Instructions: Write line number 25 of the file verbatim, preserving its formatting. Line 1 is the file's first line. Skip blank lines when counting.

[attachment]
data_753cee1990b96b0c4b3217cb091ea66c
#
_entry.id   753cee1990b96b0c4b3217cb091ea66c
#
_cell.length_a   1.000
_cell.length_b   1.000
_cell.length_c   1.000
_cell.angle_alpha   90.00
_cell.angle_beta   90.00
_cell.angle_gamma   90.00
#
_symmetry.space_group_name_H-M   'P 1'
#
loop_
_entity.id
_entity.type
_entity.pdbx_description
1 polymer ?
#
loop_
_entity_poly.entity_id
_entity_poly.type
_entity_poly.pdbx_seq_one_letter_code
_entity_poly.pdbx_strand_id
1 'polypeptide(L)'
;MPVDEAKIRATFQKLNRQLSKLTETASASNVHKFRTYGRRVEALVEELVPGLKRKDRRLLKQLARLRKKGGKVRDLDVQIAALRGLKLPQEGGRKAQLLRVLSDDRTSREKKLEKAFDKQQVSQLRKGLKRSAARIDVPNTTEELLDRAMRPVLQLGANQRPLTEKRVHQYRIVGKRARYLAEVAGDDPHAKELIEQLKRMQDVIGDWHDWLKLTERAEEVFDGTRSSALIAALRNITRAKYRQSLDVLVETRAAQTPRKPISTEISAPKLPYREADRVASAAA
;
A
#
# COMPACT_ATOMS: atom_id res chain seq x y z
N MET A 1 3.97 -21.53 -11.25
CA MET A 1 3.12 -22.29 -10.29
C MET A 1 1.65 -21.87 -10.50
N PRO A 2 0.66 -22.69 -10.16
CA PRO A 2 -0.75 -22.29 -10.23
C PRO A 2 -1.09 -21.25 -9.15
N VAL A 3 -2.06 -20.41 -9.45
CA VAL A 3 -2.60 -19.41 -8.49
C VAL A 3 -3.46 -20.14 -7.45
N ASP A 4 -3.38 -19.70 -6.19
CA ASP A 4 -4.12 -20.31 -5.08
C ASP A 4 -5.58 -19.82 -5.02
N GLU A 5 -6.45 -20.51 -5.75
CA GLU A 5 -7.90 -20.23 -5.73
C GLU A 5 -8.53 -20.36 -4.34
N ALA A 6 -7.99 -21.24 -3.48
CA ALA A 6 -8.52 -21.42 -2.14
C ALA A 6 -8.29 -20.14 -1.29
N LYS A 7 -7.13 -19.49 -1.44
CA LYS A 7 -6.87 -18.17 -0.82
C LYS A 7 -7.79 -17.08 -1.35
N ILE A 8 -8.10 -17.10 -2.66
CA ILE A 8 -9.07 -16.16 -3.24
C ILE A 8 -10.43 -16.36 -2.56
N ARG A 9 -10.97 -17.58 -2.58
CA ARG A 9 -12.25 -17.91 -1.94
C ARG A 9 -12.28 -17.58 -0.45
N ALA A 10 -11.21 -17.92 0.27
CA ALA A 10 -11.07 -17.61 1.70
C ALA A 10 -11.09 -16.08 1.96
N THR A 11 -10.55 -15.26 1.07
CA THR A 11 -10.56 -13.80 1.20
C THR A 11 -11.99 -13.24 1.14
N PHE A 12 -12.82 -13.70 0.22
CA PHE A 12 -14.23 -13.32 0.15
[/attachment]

1 'polypeptide(L)'